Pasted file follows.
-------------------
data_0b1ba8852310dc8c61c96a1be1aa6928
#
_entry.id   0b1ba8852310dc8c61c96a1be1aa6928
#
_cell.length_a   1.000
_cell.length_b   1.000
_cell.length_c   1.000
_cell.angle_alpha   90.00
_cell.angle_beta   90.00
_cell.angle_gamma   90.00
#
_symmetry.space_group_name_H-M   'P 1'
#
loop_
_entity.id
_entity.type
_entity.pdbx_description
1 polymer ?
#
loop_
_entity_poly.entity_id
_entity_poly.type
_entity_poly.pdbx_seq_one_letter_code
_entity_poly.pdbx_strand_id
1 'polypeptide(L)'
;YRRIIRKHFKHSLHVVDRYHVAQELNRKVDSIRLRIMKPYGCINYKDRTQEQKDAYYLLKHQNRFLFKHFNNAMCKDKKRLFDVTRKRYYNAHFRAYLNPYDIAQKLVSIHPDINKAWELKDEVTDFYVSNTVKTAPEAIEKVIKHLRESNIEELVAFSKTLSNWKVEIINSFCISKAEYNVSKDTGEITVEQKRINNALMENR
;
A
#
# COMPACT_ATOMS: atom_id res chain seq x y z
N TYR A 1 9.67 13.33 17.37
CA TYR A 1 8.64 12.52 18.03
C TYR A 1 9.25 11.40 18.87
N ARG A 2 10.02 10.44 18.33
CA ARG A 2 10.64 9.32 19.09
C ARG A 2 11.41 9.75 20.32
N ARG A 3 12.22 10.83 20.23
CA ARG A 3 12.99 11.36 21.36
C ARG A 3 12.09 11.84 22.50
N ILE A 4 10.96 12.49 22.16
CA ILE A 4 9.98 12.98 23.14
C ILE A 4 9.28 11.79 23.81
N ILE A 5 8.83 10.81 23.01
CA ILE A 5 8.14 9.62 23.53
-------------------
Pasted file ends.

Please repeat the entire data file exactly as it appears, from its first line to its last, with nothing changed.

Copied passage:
data_0b1ba8852310dc8c61c96a1be1aa6928
#
_entry.id   0b1ba8852310dc8c61c96a1be1aa6928
#
_cell.length_a   1.000
_cell.length_b   1.000
_cell.length_c   1.000
_cell.angle_alpha   90.00
_cell.angle_beta   90.00
_cell.angle_gamma   90.00
#
_symmetry.space_group_name_H-M   'P 1'
#
loop_
_entity.id
_entity.type
_entity.pdbx_description
1 polymer ?
#
loop_
_entity_poly.entity_id
_entity_poly.type
_entity_poly.pdbx_seq_one_letter_code
_entity_poly.pdbx_strand_id
1 'polypeptide(L)'
;YRRIIRKHFKHSLHVVDRYHVAQELNRKVDSIRLRIMKPYGCINYKDRTQEQKDAYYLLKHQNRFLFKHFNNAMCKDKKRLFDVTRKRYYNAHFRAYLNPYDIAQKLVSIHPDINKAWELKDEVTDFYVSNTVKTAPEAIEKVIKHLRESNIEELVAFSKTLSNWKVEIINSFCISKAEYNVSKDTGEITVEQKRINNALMENR
;
A
#
# COMPACT_ATOMS: atom_id res chain seq x y z
N TYR A 1 9.67 13.33 17.37
CA TYR A 1 8.64 12.52 18.03
C TYR A 1 9.25 11.40 18.87
N ARG A 2 10.02 10.44 18.33
CA ARG A 2 10.64 9.32 19.09
C ARG A 2 11.41 9.75 20.32
N ARG A 3 12.22 10.83 20.23
CA ARG A 3 12.99 11.36 21.36
C ARG A 3 12.09 11.84 22.50
N ILE A 4 10.96 12.49 22.16
CA ILE A 4 9.98 12.98 23.14
C ILE A 4 9.28 11.79 23.81
N ILE A 5 8.83 10.81 23.01
CA ILE A 5 8.14 9.62 23.53